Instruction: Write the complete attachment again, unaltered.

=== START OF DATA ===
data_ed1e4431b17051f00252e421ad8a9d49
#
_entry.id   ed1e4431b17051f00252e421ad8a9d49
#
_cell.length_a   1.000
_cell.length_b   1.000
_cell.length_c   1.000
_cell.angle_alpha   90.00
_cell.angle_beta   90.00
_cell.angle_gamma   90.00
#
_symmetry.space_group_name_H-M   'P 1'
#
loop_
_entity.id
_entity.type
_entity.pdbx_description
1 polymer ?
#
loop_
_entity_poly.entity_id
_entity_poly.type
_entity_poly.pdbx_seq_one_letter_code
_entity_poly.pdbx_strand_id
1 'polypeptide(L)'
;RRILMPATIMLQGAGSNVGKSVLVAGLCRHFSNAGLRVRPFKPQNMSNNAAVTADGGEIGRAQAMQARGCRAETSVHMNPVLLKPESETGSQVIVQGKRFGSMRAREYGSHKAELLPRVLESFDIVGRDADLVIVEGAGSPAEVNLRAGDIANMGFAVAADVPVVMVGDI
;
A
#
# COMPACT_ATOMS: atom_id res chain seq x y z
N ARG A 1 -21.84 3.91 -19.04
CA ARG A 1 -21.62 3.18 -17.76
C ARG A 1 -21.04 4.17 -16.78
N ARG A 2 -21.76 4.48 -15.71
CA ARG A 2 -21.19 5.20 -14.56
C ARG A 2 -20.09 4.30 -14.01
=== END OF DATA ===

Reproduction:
data_ed1e4431b17051f00252e421ad8a9d49
#
_entry.id   ed1e4431b17051f00252e421ad8a9d49
#
_cell.length_a   1.000
_cell.length_b   1.000
_cell.length_c   1.000
_cell.angle_alpha   90.00
_cell.angle_beta   90.00
_cell.angle_gamma   90.00
#
_symmetry.space_group_name_H-M   'P 1'
#
loop_
_entity.id
_entity.type
_entity.pdbx_description
1 polymer ?
#
loop_
_entity_poly.entity_id
_entity_poly.type
_entity_poly.pdbx_seq_one_letter_code
_entity_poly.pdbx_strand_id
1 'polypeptide(L)'
;RRILMPATIMLQGAGSNVGKSVLVAGLCRHFSNAGLRVRPFKPQNMSNNAAVTADGGEIGRAQAMQARGCRAETSVHMNPVLLKPESETGSQVIVQGKRFGSMRAREYGSHKAELLPRVLESFDIVGRDADLVIVEGAGSPAEVNLRAGDIANMGFAVAADVPVVMVGDI
;
A
#
# COMPACT_ATOMS: atom_id res chain seq x y z
N ARG A 1 -21.84 3.91 -19.04
CA ARG A 1 -21.62 3.18 -17.76
C ARG A 1 -21.04 4.17 -16.78
N ARG A 2 -21.76 4.48 -15.71
CA ARG A 2 -21.19 5.20 -14.56
C ARG A 2 -20.09 4.30 -14.01